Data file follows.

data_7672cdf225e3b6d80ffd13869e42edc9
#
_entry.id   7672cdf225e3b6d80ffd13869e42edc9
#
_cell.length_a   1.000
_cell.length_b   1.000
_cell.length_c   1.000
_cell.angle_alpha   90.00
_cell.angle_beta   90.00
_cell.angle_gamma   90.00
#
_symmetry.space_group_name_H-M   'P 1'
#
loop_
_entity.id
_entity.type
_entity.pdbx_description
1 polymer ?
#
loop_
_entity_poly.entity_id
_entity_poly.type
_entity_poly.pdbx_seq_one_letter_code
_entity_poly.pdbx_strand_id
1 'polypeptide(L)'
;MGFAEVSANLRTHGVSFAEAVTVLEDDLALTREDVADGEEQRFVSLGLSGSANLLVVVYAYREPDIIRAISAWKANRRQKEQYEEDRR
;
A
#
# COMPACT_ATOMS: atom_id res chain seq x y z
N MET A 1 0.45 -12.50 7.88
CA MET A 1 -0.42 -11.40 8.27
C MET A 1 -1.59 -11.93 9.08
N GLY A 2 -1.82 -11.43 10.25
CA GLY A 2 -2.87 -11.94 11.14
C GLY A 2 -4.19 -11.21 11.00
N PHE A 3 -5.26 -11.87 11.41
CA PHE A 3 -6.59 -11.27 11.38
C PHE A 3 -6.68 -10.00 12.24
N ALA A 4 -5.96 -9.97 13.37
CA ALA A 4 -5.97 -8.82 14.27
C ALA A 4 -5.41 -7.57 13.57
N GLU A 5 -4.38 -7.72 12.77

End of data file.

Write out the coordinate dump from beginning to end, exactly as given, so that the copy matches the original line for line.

data_7672cdf225e3b6d80ffd13869e42edc9
#
_entry.id   7672cdf225e3b6d80ffd13869e42edc9
#
_cell.length_a   1.000
_cell.length_b   1.000
_cell.length_c   1.000
_cell.angle_alpha   90.00
_cell.angle_beta   90.00
_cell.angle_gamma   90.00
#
_symmetry.space_group_name_H-M   'P 1'
#
loop_
_entity.id
_entity.type
_entity.pdbx_description
1 polymer ?
#
loop_
_entity_poly.entity_id
_entity_poly.type
_entity_poly.pdbx_seq_one_letter_code
_entity_poly.pdbx_strand_id
1 'polypeptide(L)'
;MGFAEVSANLRTHGVSFAEAVTVLEDDLALTREDVADGEEQRFVSLGLSGSANLLVVVYAYREPDIIRAISAWKANRRQKEQYEEDRR
;
A
#
# COMPACT_ATOMS: atom_id res chain seq x y z
N MET A 1 0.45 -12.50 7.88
CA MET A 1 -0.42 -11.40 8.27
C MET A 1 -1.59 -11.93 9.08
N GLY A 2 -1.82 -11.43 10.25
CA GLY A 2 -2.87 -11.94 11.14
C GLY A 2 -4.19 -11.21 11.00
N PHE A 3 -5.26 -11.87 11.41
CA PHE A 3 -6.59 -11.27 11.38
C PHE A 3 -6.68 -10.00 12.24
N ALA A 4 -5.96 -9.97 13.37
CA ALA A 4 -5.97 -8.82 14.27
C ALA A 4 -5.41 -7.57 13.57
N GLU A 5 -4.38 -7.72 12.77